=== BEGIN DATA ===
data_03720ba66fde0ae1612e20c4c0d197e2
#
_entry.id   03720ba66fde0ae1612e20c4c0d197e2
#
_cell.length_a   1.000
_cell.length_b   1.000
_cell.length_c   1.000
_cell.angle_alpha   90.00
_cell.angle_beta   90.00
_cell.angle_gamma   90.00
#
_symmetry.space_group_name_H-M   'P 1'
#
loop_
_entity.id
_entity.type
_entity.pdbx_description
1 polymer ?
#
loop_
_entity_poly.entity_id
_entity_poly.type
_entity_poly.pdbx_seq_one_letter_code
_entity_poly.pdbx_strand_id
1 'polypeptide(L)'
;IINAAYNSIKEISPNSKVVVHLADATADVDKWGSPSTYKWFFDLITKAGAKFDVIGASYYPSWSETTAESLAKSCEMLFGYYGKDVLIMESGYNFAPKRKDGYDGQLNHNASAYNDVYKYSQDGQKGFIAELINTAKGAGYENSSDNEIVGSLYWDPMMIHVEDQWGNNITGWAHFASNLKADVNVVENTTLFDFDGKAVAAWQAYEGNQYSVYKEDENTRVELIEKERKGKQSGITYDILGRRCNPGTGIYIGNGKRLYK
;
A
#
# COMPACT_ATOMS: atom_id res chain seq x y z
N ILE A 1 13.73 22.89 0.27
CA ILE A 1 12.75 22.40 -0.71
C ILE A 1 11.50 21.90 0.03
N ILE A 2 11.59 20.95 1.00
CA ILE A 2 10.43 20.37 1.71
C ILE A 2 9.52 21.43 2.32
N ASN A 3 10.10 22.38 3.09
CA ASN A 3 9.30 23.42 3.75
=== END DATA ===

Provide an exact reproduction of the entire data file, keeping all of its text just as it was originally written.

data_03720ba66fde0ae1612e20c4c0d197e2
#
_entry.id   03720ba66fde0ae1612e20c4c0d197e2
#
_cell.length_a   1.000
_cell.length_b   1.000
_cell.length_c   1.000
_cell.angle_alpha   90.00
_cell.angle_beta   90.00
_cell.angle_gamma   90.00
#
_symmetry.space_group_name_H-M   'P 1'
#
loop_
_entity.id
_entity.type
_entity.pdbx_description
1 polymer ?
#
loop_
_entity_poly.entity_id
_entity_poly.type
_entity_poly.pdbx_seq_one_letter_code
_entity_poly.pdbx_strand_id
1 'polypeptide(L)'
;IINAAYNSIKEISPNSKVVVHLADATADVDKWGSPSTYKWFFDLITKAGAKFDVIGASYYPSWSETTAESLAKSCEMLFGYYGKDVLIMESGYNFAPKRKDGYDGQLNHNASAYNDVYKYSQDGQKGFIAELINTAKGAGYENSSDNEIVGSLYWDPMMIHVEDQWGNNITGWAHFASNLKADVNVVENTTLFDFDGKAVAAWQAYEGNQYSVYKEDENTRVELIEKERKGKQSGITYDILGRRCNPGTGIYIGNGKRLYK
;
A
#
# COMPACT_ATOMS: atom_id res chain seq x y z
N ILE A 1 13.73 22.89 0.27
CA ILE A 1 12.75 22.40 -0.71
C ILE A 1 11.50 21.90 0.03
N ILE A 2 11.59 20.95 1.00
CA ILE A 2 10.43 20.37 1.71
C ILE A 2 9.52 21.43 2.32
N ASN A 3 10.10 22.38 3.09
CA ASN A 3 9.30 23.42 3.75